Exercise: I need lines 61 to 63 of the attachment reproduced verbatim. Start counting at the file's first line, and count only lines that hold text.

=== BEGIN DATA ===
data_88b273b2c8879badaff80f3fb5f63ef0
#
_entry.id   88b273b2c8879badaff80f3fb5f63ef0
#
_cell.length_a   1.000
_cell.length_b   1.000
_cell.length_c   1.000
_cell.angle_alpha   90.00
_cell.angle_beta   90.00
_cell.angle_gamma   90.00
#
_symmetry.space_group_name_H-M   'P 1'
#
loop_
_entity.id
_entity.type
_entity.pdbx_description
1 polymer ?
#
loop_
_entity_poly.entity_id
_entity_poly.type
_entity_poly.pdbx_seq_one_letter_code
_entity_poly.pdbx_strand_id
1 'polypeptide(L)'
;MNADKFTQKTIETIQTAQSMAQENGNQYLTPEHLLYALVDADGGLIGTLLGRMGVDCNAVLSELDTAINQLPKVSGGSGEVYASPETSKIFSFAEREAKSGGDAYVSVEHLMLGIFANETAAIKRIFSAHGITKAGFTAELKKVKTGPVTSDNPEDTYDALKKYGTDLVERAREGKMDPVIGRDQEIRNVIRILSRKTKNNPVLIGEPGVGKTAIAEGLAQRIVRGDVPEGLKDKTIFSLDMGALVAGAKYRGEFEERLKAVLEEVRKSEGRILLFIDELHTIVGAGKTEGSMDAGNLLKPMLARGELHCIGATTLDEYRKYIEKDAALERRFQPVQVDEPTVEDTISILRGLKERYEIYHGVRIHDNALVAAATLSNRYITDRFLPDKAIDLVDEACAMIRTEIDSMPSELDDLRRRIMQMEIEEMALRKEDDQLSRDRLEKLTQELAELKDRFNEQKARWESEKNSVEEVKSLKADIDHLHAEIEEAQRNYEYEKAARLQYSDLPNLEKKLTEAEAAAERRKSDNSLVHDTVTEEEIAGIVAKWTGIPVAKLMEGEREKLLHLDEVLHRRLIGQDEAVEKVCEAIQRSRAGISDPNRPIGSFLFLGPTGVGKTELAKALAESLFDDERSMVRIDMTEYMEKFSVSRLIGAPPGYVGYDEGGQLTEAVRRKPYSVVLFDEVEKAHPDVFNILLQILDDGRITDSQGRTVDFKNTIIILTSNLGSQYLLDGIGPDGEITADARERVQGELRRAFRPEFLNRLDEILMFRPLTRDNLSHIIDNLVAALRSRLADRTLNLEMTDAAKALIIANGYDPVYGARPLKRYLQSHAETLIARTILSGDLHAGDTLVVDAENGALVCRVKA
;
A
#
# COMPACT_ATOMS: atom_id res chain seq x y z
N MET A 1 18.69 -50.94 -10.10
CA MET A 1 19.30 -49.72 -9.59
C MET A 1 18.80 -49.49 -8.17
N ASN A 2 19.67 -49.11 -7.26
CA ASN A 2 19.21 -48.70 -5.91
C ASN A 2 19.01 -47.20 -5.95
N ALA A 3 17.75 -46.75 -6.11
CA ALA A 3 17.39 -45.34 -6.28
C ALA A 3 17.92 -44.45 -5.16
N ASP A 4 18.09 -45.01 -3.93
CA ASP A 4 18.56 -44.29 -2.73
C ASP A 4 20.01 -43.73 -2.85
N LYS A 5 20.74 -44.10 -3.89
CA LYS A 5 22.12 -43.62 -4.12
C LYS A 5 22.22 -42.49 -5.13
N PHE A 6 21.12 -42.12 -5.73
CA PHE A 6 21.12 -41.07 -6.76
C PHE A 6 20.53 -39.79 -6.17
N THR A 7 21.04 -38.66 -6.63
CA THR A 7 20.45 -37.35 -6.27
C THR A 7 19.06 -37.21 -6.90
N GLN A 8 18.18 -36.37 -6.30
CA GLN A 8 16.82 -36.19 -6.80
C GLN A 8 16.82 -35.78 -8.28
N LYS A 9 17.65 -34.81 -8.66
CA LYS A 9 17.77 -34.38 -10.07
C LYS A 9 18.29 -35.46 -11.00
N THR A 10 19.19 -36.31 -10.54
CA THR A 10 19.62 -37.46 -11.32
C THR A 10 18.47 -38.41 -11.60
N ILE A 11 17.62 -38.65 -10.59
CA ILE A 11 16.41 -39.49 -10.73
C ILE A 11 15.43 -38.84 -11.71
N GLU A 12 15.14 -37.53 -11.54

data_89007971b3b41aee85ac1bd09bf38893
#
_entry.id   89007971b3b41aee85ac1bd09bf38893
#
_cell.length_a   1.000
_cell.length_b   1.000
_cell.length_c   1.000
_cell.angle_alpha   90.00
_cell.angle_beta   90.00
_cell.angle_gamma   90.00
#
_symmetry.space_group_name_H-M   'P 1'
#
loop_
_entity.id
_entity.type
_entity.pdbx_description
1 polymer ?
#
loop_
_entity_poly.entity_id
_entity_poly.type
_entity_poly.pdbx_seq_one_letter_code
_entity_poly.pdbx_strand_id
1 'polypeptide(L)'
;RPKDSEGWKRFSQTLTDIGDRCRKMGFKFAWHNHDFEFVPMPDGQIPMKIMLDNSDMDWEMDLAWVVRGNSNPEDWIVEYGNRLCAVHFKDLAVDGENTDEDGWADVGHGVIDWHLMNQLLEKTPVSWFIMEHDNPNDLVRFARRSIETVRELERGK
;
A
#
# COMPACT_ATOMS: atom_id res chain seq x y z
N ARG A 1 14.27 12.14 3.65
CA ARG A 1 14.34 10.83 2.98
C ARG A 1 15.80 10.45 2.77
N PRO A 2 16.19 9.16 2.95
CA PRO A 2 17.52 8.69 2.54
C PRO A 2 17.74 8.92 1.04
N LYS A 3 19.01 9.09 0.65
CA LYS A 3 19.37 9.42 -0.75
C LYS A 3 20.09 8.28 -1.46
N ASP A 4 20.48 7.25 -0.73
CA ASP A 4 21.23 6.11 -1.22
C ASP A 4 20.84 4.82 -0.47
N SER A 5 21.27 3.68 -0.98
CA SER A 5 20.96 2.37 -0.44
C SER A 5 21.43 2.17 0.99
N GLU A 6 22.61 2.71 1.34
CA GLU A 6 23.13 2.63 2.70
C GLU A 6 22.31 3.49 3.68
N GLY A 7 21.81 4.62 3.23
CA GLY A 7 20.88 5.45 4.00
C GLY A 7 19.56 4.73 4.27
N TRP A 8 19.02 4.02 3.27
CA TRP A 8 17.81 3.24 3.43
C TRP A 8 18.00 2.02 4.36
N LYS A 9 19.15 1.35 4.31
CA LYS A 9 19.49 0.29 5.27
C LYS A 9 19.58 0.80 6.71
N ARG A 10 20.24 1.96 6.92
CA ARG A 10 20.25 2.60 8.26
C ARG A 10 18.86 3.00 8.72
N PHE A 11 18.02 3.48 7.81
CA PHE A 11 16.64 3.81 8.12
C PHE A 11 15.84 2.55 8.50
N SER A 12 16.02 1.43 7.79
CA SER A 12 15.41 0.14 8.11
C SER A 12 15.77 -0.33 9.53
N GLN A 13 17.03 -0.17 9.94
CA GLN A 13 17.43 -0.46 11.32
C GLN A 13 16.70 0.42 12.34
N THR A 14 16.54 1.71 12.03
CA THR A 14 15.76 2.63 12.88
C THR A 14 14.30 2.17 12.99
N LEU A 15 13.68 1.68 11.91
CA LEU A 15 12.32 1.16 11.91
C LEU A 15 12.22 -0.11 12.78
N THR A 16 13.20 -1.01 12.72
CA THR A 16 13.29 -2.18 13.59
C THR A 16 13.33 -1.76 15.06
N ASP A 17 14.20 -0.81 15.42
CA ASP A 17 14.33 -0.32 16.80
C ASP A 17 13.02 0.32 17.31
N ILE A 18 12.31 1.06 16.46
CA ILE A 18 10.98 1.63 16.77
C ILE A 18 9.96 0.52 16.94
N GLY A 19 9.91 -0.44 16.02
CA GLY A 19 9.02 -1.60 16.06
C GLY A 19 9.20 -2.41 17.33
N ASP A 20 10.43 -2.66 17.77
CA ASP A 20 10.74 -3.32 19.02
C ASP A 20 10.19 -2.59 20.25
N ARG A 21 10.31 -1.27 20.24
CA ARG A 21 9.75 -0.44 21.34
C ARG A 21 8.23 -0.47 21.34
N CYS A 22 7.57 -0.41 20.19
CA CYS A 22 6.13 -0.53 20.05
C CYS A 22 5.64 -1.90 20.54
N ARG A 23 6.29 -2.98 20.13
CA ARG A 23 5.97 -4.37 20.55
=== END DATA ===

N ILE A 11 17.62 -38.65 -10.59
CA ILE A 11 16.41 -39.49 -10.73
C ILE A 11 15.43 -38.84 -11.71